There was talk after September 11, 2001 that the “End of History” was over and that there was a new fight against Islamic terrorism. But this is a lie. These wars were justified with the sickly sweet rhetoric of “spreading democracy,” as if it was just an attempt to speed up the global democratic revolution that was inevitable anyway. The wars in Iraq and Afghanistan were meaningless wastes, Kafkaesque in their futility and pointlessness. Blaming it monocausally on the Jews is actually the most comforting explanation. The only other possible reason is that our leaders are criminally incompetent. Few at the time and no one today can pretend anything significant was going to change. At “best,” we would have spent blood and treasure to make sure Iraqis too can one day have their young daughters looking to Miley Cyrus as a role model.

History really restarted when Donald Trump descended that escalator to give a speech about running for President. It’s not because he’s some nationalist hero or has a history of fighting for us. Indeed, he has a history of promoting desegregation, palling around with Al Sharpton and Jesse Jackson, and slavishly supporting Israel. But he did three critical things — he spoke openly about immigration, he presented a vision of America as a great and strong country, and, most importantly, he refused to cave when the media attacked him.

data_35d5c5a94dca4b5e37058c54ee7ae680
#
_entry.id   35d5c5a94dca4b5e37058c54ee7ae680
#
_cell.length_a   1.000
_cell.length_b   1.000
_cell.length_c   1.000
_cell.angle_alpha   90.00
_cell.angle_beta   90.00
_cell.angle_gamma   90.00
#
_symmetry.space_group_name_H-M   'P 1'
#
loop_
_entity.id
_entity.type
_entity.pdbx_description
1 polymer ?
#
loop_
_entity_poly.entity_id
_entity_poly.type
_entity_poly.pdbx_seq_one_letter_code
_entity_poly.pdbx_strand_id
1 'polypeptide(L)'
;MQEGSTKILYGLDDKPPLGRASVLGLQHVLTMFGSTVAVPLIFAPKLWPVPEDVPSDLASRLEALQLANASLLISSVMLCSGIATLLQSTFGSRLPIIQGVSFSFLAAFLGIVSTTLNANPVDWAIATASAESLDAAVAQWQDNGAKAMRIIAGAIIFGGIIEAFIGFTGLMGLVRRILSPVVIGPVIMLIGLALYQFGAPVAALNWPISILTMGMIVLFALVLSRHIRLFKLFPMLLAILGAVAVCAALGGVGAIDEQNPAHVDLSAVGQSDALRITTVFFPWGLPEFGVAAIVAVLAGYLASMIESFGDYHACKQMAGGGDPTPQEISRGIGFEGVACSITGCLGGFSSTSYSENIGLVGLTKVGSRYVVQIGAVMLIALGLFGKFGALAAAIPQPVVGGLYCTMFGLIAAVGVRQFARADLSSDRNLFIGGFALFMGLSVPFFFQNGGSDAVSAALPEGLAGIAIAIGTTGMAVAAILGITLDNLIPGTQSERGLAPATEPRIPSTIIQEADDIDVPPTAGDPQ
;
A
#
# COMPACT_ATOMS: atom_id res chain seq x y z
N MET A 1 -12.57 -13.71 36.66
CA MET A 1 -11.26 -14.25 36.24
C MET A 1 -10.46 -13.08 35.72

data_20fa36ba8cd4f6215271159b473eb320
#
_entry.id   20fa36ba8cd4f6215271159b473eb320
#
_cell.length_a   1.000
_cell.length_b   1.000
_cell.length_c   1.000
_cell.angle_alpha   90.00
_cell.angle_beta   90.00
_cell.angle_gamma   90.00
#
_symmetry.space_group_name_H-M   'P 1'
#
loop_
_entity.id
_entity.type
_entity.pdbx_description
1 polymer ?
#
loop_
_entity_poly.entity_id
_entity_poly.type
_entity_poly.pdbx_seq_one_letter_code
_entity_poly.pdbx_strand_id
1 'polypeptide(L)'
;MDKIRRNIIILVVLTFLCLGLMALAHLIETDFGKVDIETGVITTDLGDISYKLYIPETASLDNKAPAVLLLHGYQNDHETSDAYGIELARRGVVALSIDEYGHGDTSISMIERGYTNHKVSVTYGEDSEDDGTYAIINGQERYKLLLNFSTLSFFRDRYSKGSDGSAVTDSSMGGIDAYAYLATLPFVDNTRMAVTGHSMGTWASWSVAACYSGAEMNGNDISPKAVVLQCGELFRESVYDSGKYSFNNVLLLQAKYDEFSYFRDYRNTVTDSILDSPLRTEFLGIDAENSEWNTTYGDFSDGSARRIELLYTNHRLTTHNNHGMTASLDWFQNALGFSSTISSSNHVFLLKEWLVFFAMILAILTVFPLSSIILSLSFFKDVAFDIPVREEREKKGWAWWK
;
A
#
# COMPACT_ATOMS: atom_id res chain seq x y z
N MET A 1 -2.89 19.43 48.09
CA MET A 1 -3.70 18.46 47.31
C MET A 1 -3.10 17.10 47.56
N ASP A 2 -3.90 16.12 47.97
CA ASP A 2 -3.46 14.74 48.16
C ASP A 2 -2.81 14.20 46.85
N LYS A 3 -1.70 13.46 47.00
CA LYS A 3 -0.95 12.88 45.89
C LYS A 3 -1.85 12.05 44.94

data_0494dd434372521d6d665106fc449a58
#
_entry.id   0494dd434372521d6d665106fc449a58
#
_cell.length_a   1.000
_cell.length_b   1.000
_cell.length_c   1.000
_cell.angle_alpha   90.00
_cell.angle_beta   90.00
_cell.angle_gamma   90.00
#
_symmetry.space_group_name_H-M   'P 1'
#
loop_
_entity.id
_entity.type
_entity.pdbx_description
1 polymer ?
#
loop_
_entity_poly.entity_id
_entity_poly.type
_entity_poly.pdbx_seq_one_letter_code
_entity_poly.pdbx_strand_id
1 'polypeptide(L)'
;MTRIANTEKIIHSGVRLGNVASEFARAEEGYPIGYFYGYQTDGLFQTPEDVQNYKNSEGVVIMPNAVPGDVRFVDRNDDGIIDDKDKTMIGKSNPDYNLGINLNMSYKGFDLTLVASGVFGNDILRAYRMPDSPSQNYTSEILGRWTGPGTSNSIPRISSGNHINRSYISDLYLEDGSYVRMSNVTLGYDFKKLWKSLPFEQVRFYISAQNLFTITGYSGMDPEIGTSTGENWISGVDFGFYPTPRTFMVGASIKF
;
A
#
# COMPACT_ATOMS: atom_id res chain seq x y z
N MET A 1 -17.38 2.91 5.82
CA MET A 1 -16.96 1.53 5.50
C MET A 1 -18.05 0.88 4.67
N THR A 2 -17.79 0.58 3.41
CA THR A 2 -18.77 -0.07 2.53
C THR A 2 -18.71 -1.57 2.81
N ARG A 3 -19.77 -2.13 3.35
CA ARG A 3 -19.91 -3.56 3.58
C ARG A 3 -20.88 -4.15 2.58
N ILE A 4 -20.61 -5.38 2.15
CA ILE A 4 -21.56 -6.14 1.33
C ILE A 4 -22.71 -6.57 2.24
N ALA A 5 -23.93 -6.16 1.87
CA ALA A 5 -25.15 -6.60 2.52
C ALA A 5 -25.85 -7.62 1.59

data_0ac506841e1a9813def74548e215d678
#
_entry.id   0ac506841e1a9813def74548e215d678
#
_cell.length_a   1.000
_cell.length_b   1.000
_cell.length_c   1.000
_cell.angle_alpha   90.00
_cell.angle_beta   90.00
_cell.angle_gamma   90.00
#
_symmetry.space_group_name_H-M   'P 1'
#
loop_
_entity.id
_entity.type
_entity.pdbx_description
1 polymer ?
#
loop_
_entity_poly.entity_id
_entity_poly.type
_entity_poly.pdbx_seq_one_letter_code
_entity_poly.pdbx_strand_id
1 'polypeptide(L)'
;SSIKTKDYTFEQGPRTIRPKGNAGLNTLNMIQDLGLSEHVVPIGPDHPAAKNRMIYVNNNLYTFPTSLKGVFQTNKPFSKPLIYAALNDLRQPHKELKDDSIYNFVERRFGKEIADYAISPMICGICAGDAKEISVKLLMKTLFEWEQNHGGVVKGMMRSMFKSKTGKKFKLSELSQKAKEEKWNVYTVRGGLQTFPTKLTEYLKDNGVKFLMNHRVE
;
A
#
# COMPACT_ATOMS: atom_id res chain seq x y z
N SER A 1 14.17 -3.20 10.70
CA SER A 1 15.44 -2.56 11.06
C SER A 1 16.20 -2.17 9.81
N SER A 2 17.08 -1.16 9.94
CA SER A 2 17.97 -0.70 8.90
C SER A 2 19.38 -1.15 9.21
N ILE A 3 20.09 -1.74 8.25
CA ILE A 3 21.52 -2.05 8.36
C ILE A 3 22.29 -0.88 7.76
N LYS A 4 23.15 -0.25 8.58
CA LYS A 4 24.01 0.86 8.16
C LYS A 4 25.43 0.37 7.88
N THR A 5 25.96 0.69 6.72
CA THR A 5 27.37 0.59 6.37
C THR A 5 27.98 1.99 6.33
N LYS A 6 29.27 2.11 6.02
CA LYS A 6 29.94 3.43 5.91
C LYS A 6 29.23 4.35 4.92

The last is most important because it’s the media which imprisons our consciousness, which stamps out any embers of independent thought or resistance, which ultimately supports the entire System. On Tuesday, Barack Obama moaned uncomprehendingly about how Trump is getting away with things which would destroy anyone else. Media outlets like Vice essentially travel the world looking for interesting people, and then cry and scream to get them shut down. Trump dealt the most serious blow to their power in decades, forcing them to sacrifice their pretense of objectivity and legitimacy [17] on to try to stop him. Only naked repression is left as a tool.

As for Trump himself [18], there is something imperial about him, despite his never having served in uniform (unless you count military school) or having seen combat. Alone among political figures, he doesn’t pretend to be a victim or call to our pity or weakness. His appeal is, as Peter Brimelow said, “kingly,” appealing to our strength. You can’t imagine calling Jeb Bush or Ted Cruz “Emperor” even as a joke. It doesn’t matter if Trump’s a conman or a smooth-talker, if he was weak on immigration in the past, if he’s appeared in embarrassing television commercials in the ’90s. Even though this is a man who slaps his name on everything he owns, he’s become something greater than himself. He’s an avatar, and we’re reading our dreams into him.